Kevin Phillips had recently published his work “The Politics of Rich and Poor”, declaring in decisive and convincing terms the abject failure of Reaganomics.  I brought up the subject, prefacing the author’s role as the architect of Nixon’s ‘Southern Strategy’.  I could see her eyes glaze over at the mere suggestion of anything of importance being associated with Republicanism this, after all, being a partisan occasion.  Nevertheless, given her willingness to work with even the most abject swine (Engler), I found myself confused.  It was clear, however that no matter the extent to which I tried to drive home the point that ‘trickle-down’ is not, has not, and never will work, the work of ‘rendering the obvious, obvious’ was lost upon our intrepid politician.  Alas, Michigan’s now senior Senator is a part of the ‘generation of swine’ that emerged in the 1980’s and affiliated itself with the Clinton-led Democratic Leadership Council.  She along with former Michigan Governor Jim Blanchard, best known for “putting Michigan behind bars” by incarcerating so many of the state’s citizens that for the first time the Department of Corrections became the largest state agency dwarfing even the monies spent on roads and schools, was part of the emerging Democratic Political Elite that did it’s level best to ape the Republicans by not only ratifying the Reagan Reaction but appropriating the Republican agenda itself.  Clearly, I sensed, I was wasting my breath.

But there was more.   During the course of the exchange the conversation included several other members of the local party some expressing gratitude that the senator (albeit at state rather than federal level) had condescended to travel to central and western Michigan.  You see we don’t see much of our elected Democratic office holders here in this part of the state.  Stabenow replied that the visit is a notable exception, that the real effort to win elections in Michigan involve concentrating along the I-75 corridor, from Detroit and Ann Arbor through Flint, Saginaw, Pontiac and Bay City.  Here, it is held lies the keys to Democratic victory and dominance in the State.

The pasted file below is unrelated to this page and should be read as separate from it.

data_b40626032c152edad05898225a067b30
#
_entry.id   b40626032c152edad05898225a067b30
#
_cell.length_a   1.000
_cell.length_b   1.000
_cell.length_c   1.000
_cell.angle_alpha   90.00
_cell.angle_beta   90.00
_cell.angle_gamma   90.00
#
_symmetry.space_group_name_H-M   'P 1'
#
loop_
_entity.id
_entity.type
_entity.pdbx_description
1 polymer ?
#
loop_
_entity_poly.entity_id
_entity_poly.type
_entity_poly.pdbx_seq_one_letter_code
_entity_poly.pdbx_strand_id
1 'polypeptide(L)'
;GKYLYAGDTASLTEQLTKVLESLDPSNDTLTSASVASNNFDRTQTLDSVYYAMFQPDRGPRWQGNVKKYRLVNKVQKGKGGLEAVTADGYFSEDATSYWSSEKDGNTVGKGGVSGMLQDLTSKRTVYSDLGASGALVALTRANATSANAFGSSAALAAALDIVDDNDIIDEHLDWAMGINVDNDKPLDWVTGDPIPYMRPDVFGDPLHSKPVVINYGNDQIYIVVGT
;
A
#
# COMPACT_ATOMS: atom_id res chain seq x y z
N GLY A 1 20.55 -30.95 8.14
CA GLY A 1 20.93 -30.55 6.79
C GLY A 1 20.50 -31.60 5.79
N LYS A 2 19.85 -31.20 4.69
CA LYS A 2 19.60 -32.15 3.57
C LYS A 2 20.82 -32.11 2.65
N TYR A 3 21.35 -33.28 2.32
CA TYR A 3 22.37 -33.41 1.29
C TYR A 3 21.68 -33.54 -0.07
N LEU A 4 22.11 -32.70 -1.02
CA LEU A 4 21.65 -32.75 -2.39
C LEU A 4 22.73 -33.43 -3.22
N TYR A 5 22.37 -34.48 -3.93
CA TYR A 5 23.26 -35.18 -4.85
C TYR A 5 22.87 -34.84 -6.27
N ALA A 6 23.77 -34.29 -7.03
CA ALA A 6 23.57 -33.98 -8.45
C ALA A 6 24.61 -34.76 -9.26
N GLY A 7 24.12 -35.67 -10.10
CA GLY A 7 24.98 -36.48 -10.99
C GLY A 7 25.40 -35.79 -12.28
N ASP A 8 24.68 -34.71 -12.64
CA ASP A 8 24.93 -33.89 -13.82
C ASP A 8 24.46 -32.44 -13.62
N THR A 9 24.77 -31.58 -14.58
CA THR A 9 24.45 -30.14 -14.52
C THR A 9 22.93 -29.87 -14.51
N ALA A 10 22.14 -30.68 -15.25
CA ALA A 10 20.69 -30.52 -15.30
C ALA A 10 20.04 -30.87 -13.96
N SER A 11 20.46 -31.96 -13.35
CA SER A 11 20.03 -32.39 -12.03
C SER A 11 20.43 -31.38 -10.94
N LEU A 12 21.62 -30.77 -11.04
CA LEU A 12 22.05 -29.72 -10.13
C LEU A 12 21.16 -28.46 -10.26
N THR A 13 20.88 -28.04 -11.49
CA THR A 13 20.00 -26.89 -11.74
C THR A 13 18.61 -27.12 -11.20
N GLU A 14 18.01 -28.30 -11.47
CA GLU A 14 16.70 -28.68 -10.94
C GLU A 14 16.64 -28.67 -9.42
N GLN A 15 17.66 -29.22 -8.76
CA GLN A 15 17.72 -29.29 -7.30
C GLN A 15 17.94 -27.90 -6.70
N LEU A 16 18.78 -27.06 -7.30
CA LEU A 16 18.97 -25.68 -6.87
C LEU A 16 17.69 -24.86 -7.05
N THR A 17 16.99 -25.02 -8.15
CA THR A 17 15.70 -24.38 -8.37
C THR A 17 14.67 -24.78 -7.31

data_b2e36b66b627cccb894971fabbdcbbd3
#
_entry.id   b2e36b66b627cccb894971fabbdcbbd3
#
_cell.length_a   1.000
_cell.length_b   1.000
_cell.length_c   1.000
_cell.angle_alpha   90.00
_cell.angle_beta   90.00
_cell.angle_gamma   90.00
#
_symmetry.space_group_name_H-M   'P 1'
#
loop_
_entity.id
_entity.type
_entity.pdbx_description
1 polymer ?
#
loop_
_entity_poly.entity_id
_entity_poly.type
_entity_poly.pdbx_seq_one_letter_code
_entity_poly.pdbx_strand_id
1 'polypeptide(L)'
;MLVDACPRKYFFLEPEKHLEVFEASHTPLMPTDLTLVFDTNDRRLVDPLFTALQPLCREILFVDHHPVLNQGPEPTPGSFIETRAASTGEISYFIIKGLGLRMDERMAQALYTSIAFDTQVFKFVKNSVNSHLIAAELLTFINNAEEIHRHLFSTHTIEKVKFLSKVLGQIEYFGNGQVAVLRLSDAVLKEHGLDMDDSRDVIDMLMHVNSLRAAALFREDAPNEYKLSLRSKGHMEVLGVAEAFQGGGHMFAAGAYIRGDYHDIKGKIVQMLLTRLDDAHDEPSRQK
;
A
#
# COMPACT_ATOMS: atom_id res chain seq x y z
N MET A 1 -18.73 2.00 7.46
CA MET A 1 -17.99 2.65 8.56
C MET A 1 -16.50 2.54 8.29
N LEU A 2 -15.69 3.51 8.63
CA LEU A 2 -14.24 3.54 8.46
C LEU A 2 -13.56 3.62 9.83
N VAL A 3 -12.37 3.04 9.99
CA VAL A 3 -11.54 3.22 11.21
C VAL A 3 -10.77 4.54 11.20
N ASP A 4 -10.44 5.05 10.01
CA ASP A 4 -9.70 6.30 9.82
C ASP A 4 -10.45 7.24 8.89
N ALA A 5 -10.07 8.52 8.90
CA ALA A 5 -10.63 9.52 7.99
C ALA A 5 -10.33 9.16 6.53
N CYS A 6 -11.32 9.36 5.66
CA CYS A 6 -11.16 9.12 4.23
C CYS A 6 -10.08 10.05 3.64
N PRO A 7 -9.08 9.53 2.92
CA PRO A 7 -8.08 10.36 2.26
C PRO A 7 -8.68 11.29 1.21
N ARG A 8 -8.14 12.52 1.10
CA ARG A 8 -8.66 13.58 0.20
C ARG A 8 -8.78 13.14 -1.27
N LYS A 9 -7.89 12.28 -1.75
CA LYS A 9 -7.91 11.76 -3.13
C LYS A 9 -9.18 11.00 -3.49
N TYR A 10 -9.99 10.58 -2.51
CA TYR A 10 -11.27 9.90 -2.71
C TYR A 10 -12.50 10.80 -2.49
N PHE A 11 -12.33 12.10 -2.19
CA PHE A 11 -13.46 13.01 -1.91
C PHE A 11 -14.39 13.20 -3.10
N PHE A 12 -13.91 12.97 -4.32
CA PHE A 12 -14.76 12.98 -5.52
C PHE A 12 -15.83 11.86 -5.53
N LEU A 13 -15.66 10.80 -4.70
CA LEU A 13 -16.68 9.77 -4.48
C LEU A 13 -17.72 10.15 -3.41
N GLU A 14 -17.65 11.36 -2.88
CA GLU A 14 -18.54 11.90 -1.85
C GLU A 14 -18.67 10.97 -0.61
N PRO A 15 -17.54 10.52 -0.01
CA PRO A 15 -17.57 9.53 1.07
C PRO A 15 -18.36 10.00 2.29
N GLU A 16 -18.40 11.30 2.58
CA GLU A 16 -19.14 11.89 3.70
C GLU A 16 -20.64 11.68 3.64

For generations now this has been the prevailing view.  Not since Williams himself and his cohorts Neil Stabler, Phil Hart and Frank Kelly built the modern Michigan Democratic Party in the 1950’s have our Democratic representatives paid much attention to Western Michigan or much of Michigan beyond the I-75 corridor, with disastrous consequences.  

Detroit, once a city of 1.5 million now has less than half that population.  Flint, as recent headlines concerning the state-sponsored water crisis demonstrates, is equally not only in dire straits but likewise has lost much of its population.  The votes, consequently the political power, has shifted elsewhere, primarily to Western Michigan and out of state.  Grand Rapids, the second largest city in the state, has long been Democratic but you would never know it given the level of recognition the city receives from the state’s Democratic elites or, for that matter, the national Democratic Party.  The city is only sporadically recognized by even presidential campaigns as they make their quadrennial sojourn across the nation.   John Kennedy in 1960, Robert Kennedy in 1968, Dukkakis at a rather modest forum at the Meijer center in 1988, John Kerry in 2004.  As a result, the party has never had the support necessary to field an effective organization.  Often, mostly, there isn’t even a Democratic Headquarters except in the waning months of a national campaign.  Not even in the state’s second largest city.  Trying to find the party can sometimes be a daunting task.